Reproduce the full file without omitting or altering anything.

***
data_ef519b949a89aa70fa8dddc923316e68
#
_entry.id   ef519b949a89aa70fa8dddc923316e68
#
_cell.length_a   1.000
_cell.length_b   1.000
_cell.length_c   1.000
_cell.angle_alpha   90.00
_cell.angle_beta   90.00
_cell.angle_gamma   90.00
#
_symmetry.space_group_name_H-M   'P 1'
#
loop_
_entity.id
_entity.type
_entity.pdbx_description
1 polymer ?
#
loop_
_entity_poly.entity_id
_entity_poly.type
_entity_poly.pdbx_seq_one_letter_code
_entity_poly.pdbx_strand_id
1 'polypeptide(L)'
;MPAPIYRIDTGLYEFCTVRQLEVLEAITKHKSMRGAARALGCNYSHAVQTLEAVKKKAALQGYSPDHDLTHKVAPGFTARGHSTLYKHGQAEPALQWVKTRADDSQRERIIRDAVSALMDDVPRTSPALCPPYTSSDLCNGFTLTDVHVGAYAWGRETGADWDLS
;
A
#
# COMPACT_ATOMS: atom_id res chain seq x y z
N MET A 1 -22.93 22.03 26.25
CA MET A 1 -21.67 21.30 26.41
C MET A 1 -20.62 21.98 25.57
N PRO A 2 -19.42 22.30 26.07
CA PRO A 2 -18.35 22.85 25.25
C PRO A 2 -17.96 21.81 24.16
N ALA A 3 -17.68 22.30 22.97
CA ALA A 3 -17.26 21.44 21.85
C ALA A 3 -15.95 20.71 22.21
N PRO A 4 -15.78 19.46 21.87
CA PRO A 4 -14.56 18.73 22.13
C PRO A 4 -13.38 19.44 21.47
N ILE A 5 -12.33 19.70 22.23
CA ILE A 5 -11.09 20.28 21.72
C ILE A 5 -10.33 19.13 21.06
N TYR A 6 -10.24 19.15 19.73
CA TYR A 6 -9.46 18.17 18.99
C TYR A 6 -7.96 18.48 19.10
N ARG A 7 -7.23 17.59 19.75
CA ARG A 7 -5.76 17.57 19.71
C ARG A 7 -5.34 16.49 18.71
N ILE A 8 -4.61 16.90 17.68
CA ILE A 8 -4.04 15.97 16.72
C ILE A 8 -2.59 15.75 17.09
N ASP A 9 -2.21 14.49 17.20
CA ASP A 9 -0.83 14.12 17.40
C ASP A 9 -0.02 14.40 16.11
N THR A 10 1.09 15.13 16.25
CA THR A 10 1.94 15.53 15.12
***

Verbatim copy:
data_ef519b949a89aa70fa8dddc923316e68
#
_entry.id   ef519b949a89aa70fa8dddc923316e68
#
_cell.length_a   1.000
_cell.length_b   1.000
_cell.length_c   1.000
_cell.angle_alpha   90.00
_cell.angle_beta   90.00
_cell.angle_gamma   90.00
#
_symmetry.space_group_name_H-M   'P 1'
#
loop_
_entity.id
_entity.type
_entity.pdbx_description
1 polymer ?
#
loop_
_entity_poly.entity_id
_entity_poly.type
_entity_poly.pdbx_seq_one_letter_code
_entity_poly.pdbx_strand_id
1 'polypeptide(L)'
;MPAPIYRIDTGLYEFCTVRQLEVLEAITKHKSMRGAARALGCNYSHAVQTLEAVKKKAALQGYSPDHDLTHKVAPGFTARGHSTLYKHGQAEPALQWVKTRADDSQRERIIRDAVSALMDDVPRTSPALCPPYTSSDLCNGFTLTDVHVGAYAWGRETGADWDLS
;
A
#
# COMPACT_ATOMS: atom_id res chain seq x y z
N MET A 1 -22.93 22.03 26.25
CA MET A 1 -21.67 21.30 26.41
C MET A 1 -20.62 21.98 25.57
N PRO A 2 -19.42 22.30 26.07
CA PRO A 2 -18.35 22.85 25.25
C PRO A 2 -17.96 21.81 24.16
N ALA A 3 -17.68 22.30 22.97
CA ALA A 3 -17.26 21.44 21.85
C ALA A 3 -15.95 20.71 22.21
N PRO A 4 -15.78 19.46 21.87
CA PRO A 4 -14.56 18.73 22.13
C PRO A 4 -13.38 19.44 21.47
N ILE A 5 -12.33 19.70 22.23
CA ILE A 5 -11.09 20.28 21.72
C ILE A 5 -10.33 19.13 21.06
N TYR A 6 -10.24 19.15 19.73
CA TYR A 6 -9.46 18.17 18.99
C TYR A 6 -7.96 18.48 19.10
N ARG A 7 -7.23 17.59 19.75
CA ARG A 7 -5.76 17.57 19.71
C ARG A 7 -5.34 16.49 18.71
N ILE A 8 -4.61 16.90 17.68
CA ILE A 8 -4.04 15.97 16.72
C ILE A 8 -2.59 15.75 17.09
N ASP A 9 -2.21 14.49 17.20
CA ASP A 9 -0.83 14.12 17.40
C ASP A 9 -0.02 14.40 16.11
N THR A 10 1.09 15.13 16.25
CA THR A 10 1.94 15.53 15.12